Spotlight On: Will Weatherford, Managing Partner, Weatherford Capital

Spotlight On: Will Weatherford, Managing Partner, Weatherford Capital

2022-07-11T09:21:54-04:00February 9th, 2022|Banking & Finance, Spotlight On, Tampa Bay|

Weatherford Capital2 min read February 2022Founded in 2015, Weatherford Capital has grown to become Tampa Bay’s largest private equity firm. In an interview with Invest:, Managing Partner Will Weatherford discussed the attractiveness of Tampa Bay, while providing a picture of today’s investment landscape and sharing his outlook for Tampa Bay’s budding private equity sector.

What makes Tampa Bay a great location for your firm’s HQ?

Tampa Bay has been an unwritten story to a large extent. There has been a delta between the reality and perception of Tampa Bay, and that delta is closing. People are starting to see Tampa for what it really is, not what they thought it was or what it was 20 years ago. There has been an incredible transformation here. This is a place where people raise families and build businesses. With so much growth and activity, this is an exciting place to be and there’s nowhere else I’d rather have our firm based.

We’ve had great leadership and the foundation has been set for Tampa Bay to fulfill its goals and potential. We’re maturing but we’ve got a long way to go, and the journey of growing is going to be fun to be a part of.

What has happened over the past two years that I would not have predicted is the incredible acceleration of migration here. Florida has historically had 1,000 people moving here every day for the past 10 years. That number is accelerating and the number of people bringing their businesses is also accelerating. In other words, the world is coming to us.

There’s an old saying, “Capital goes where it’s treated best,” and I think capital is treated better in Florida than it is in most other places. The overall environment of Florida is very favorable to investment. 

What differentiates Weatherford Capital from other players in this region?

Culture is what separates us. We have built a culture where people feel valued and are excited about what we’re building, recognizing we’re in the first inning of our growth. At 42 years old, I am the oldest person at our firm. This is a young firm with ambition and a desire to make a difference. We create value with the companies we invest in but we also like to make a difference in our community. This is a firm that balances excellence in investing and in community involvement.

How has the increased amounts of capital in the markets affected your investments?

We are looking for people with character, a vision and an ability to execute on that vision. Leadership can sometimes be underestimated when it comes to investing. Sure, there’s a lot of money floating around and we’re not going to be able to participate in every deal we like, but we try to find those great leaders who share our values and have the ability to execute. We’ve had a great deal of success sticking to this formula. It’s what has made us who we are and now we’re the largest firm in Tampa Bay from an AUM perspective.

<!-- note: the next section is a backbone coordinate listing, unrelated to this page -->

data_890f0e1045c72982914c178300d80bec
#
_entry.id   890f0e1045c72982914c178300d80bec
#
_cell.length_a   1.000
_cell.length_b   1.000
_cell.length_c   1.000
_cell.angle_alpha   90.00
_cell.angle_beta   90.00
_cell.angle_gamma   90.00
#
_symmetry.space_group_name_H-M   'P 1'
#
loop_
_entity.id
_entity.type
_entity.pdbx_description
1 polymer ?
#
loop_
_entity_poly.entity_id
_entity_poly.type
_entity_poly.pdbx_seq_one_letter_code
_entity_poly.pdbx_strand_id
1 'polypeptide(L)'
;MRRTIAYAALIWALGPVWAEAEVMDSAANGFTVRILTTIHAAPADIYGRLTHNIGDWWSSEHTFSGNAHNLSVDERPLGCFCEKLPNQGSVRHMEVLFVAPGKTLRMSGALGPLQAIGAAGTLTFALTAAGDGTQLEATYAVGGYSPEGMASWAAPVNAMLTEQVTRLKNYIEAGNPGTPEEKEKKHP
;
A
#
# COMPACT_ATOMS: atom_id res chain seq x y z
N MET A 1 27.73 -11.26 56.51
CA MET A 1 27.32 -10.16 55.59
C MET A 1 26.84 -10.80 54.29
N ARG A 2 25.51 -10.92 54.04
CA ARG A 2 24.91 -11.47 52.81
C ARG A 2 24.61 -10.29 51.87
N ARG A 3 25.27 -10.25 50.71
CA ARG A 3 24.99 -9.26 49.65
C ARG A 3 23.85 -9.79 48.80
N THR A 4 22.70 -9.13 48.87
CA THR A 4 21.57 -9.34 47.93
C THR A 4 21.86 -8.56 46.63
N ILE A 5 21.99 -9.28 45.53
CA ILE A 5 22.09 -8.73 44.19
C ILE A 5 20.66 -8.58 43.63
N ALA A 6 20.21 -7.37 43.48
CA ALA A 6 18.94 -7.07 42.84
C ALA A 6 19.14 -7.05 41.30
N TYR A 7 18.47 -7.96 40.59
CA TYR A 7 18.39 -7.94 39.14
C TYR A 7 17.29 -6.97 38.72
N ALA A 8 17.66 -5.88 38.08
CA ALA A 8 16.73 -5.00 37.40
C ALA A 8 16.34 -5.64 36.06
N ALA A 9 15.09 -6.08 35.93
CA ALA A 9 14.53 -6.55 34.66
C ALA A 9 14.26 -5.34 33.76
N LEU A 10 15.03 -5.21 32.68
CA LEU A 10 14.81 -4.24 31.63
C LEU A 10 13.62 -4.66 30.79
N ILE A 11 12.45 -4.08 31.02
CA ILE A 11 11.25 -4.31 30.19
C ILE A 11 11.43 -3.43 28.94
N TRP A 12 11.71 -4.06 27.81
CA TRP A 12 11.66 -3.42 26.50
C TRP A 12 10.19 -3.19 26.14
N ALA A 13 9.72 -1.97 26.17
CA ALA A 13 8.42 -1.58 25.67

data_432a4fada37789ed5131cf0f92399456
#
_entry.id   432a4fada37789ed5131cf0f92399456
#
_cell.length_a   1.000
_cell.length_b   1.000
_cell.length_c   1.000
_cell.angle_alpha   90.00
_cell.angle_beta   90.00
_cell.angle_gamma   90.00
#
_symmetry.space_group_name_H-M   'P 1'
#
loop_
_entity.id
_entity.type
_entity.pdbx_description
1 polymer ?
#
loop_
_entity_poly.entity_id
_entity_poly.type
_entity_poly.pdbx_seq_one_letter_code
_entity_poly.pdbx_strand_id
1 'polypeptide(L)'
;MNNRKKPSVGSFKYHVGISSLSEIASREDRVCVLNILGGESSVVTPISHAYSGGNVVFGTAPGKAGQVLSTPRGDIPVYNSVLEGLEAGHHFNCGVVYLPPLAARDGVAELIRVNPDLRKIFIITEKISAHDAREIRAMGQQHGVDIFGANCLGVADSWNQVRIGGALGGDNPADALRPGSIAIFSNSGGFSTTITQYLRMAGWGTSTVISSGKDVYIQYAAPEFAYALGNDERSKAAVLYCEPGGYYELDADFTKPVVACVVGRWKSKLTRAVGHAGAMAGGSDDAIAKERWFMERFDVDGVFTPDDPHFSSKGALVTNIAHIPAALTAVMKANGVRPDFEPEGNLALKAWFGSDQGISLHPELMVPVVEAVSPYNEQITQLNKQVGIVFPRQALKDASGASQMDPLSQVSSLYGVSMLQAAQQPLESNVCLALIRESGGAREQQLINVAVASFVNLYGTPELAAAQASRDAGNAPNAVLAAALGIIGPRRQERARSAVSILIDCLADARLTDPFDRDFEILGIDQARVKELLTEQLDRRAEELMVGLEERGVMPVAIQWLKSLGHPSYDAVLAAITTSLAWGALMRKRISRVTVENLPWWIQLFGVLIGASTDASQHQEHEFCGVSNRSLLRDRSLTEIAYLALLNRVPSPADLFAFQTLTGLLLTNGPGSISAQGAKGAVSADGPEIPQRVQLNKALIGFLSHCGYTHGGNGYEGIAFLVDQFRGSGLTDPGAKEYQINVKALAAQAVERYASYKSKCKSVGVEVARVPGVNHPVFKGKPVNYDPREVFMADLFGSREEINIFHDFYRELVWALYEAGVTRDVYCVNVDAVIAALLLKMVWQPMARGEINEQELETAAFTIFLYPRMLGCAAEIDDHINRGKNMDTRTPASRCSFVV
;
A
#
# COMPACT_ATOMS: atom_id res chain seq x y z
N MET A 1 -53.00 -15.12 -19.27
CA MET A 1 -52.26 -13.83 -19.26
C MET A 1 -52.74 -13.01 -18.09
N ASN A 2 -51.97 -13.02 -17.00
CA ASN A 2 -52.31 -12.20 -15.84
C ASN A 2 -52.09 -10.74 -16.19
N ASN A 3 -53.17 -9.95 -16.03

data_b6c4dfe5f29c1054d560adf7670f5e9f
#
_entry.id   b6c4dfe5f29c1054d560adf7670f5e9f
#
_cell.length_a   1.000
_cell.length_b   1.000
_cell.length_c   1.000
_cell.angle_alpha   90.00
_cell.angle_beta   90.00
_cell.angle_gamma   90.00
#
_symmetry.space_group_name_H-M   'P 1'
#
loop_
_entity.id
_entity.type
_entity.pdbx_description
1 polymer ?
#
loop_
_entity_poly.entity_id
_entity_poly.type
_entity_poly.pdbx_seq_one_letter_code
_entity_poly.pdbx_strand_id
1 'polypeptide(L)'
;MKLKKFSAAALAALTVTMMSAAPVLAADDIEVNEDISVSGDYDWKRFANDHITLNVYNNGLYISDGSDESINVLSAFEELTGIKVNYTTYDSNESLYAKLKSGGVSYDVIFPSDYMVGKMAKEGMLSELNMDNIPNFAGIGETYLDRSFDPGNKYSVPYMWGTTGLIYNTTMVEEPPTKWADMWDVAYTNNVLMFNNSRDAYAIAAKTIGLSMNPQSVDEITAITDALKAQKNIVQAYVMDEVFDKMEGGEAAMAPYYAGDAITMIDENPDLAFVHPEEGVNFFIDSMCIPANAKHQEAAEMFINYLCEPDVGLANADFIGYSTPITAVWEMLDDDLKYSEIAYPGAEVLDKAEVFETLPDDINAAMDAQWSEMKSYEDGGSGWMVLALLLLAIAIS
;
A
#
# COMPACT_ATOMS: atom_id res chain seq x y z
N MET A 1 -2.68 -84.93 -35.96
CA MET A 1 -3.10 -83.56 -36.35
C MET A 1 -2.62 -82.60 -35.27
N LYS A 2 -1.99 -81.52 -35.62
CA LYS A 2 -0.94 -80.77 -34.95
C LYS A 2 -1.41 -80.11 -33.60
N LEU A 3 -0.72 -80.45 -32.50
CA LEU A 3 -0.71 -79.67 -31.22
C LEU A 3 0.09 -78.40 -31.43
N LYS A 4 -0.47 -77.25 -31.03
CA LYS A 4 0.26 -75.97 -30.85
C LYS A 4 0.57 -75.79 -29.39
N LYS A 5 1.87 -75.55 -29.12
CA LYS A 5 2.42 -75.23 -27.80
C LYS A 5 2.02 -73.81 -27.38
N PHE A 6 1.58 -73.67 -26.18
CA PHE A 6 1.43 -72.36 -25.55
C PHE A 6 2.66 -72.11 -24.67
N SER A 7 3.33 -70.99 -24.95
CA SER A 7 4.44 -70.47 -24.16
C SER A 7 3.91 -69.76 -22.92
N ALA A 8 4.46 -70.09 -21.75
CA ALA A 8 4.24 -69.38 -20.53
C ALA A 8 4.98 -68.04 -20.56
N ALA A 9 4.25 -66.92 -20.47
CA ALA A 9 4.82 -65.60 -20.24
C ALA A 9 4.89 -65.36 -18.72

Do you believe company valuations are over-inflated?

There’s no question things are more expensive than they were two years ago, in particular in the growth technology space, which is our core focus. If you believe the world is being disrupted with tech and that software and other tech-enabled services are going to change the way we live our lives, then you can start to understand why valuations are the way they are.

What is your outlook for the private equity sector in Tampa Bay for the coming three years?

There are a lot of companies that will be in position to raise capital. One of the things Florida has lacked is localized capital. As an example, of all the sponsored deals by investment managers that have been done in the state of Florida, 95% of the money has come from out of state. There is a real opportunity for firms like ours to be closer in proximity to companies seeking capital. I think we’re going to see an influx of capital from Florida and into Florida, not just from external sources. From a private equity and venture perspective, we’re still early in our growth trajectories. Tampa Bay is in the second or third inning with regard to building out this ecosystem. Part of this ecosystem’s growth is capital, making sure there are capital providers such as us that can participate in growth rounds and buyouts. The other part is actually the startups, and we’re now seeing an influx of startups as the Embarc Collective and other accelerators are generating more companies. Fast forward three to five years and those startups will be raising their Series C capital. We’re excited because the puck is coming to where we are. We don’t do really early-stage investing, but when they get into Series B and Series C funding that’s when it gets interesting for us. We see a lot of businesses that are going to be right in our fairway over the next 24 to 36 months.

What are the main challenges ahead for Tampa Bay’s economy?

The demand for high-quality talent is only going to continue to grow, and I think we, the Tampa Bay community, are making great ground on ensuring a strong pool of future talent to meet the increasing demands of our region. The other challenge is infrastructure. Last time I checked, 350 people were moving to the Tampa Bay region every day, that adds up over time and strains our housing and infrastructure. Talent and infrastructure are the two things that could hold us back but with the right political leadership and focus, we can solve these issues.

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